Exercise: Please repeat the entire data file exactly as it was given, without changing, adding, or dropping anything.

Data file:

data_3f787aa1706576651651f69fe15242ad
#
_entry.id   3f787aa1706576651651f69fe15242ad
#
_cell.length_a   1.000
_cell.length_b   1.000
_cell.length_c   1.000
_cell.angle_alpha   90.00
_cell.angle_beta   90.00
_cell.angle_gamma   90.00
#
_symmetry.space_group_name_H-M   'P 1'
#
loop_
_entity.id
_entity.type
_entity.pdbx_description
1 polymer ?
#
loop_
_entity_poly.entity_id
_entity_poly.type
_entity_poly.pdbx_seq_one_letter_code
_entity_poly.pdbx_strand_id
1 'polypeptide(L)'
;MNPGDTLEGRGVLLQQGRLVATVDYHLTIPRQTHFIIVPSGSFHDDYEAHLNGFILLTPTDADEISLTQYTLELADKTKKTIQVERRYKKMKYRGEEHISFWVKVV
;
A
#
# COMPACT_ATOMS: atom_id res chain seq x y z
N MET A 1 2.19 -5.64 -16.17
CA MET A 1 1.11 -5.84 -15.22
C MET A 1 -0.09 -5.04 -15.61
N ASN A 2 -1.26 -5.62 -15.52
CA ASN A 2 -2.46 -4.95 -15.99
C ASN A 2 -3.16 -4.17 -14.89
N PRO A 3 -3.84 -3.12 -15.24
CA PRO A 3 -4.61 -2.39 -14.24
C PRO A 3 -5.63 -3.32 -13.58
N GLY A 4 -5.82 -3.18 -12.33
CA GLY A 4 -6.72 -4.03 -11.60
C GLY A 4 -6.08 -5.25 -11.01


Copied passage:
data_3f787aa1706576651651f69fe15242ad
#
_entry.id   3f787aa1706576651651f69fe15242ad
#
_cell.length_a   1.000
_cell.length_b   1.000
_cell.length_c   1.000
_cell.angle_alpha   90.00
_cell.angle_beta   90.00
_cell.angle_gamma   90.00
#
_symmetry.space_group_name_H-M   'P 1'
#
loop_
_entity.id
_entity.type
_entity.pdbx_description
1 polymer ?
#
loop_
_entity_poly.entity_id
_entity_poly.type
_entity_poly.pdbx_seq_one_letter_code
_entity_poly.pdbx_strand_id
1 'polypeptide(L)'
;MNPGDTLEGRGVLLQQGRLVATVDYHLTIPRQTHFIIVPSGSFHDDYEAHLNGFILLTPTDADEISLTQYTLELADKTKKTIQVERRYKKMKYRGEEHISFWVKVV
;
A
#
# COMPACT_ATOMS: atom_id res chain seq x y z
N MET A 1 2.19 -5.64 -16.17
CA MET A 1 1.11 -5.84 -15.22
C MET A 1 -0.09 -5.04 -15.61
N ASN A 2 -1.26 -5.62 -15.52
CA ASN A 2 -2.46 -4.95 -15.99
C ASN A 2 -3.16 -4.17 -14.89
N PRO A 3 -3.84 -3.12 -15.24
CA PRO A 3 -4.61 -2.39 -14.24
C PRO A 3 -5.63 -3.32 -13.58
N GLY A 4 -5.82 -3.18 -12.33
CA GLY A 4 -6.72 -4.03 -11.60
C GLY A 4 -6.08 -5.25 -11.01